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Massachusetts Creates Tax Credit Program for Angel Investors

Thomas C. Carey

Thomas C. Carey | Partner, Business Chair View more articles

Thomas is a member of our Business Practice Group

On August 10, 2016, Governor Baker signed HB4569 into law, creating a tax credit program intended to spur angel investments into local high-tech start-ups, particularly those in the fields of digital e-health, information technology and healthcare. The program will permit investors in qualifying businesses to take a tax credit of 20% of the amount invested – or 30% if the business is in a Gateway Municipality. This tax credit program is limited to $25 million annually, with the credits being doled out by the Massachusetts Life Sciences Center.

Companies wishing to be qualified for the program must have (i) a principal place of business in Massachusetts, (ii) a fully-developed business plan with short- and long-term forecasts including R&D, profit and loss, cash flow and details of angel investor funding, (iii) 20 or fewer full-time employees (at least half of whom work out of the company’s principal place of business), and (iv) less than $500,000 in gross revenue in the prior fiscal year.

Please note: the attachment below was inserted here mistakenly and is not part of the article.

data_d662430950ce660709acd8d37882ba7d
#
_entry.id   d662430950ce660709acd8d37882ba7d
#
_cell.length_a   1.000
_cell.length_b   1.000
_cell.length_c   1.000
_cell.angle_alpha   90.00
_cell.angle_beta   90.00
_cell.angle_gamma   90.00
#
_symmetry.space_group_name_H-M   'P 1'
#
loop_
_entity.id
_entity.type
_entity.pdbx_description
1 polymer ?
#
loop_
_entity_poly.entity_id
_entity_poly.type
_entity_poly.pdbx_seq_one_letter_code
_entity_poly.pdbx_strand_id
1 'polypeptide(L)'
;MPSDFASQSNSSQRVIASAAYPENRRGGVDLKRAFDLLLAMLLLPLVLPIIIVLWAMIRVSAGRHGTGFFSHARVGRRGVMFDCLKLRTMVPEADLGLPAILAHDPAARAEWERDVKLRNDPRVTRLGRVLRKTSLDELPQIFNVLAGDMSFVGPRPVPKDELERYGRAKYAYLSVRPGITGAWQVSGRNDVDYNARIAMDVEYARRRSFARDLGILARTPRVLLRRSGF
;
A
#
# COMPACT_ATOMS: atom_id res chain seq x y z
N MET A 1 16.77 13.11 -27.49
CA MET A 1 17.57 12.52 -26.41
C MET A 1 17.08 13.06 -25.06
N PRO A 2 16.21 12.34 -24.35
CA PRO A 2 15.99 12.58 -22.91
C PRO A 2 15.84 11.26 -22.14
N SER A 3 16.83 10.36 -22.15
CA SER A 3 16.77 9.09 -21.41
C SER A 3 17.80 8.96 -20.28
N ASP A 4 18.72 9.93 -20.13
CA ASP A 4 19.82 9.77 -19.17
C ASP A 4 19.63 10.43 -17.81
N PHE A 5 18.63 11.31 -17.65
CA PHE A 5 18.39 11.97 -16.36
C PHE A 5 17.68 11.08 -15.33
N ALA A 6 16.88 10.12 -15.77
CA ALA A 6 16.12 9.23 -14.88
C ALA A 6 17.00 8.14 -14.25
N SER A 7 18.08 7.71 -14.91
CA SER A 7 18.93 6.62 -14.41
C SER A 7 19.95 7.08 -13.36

The program does not cover investments in hedge funds, venture capital funds, retail operations, real estate, professional services, gaming or financial services.

Investors must be accredited investors, as defined by the SEC. Their qualifying investments are limited to $125,000 in any one business per year and $250,000 total for any one business. No single taxpayer can claim more than $50,000 in tax credits in a year but investors may defer claiming tax credits for up to three years. Qualifying investors may not be the principal owner of the business and be involved in it on a full-time basis.

Qualifying investments may not be used to pay dividends, repay shareholder loans or redeem shares. Tax credits claimed are subject to forfeiture if the company moves out of the state within three years.

This program will be effective for tax years 2017 and beyond. Since this is an entirely new program, the Massachusetts Life Sciences Center has not yet promulgated the regulations that will govern the program. The regulations will be keyed in part to the goal of creating and maintaining jobs. Companies interested in attracting angel funding in 2017 may wish to monitor developments on that front and individual investors should urge their companies of interest to seek qualification with the Massachusetts Life Sciences Center where appropriate.

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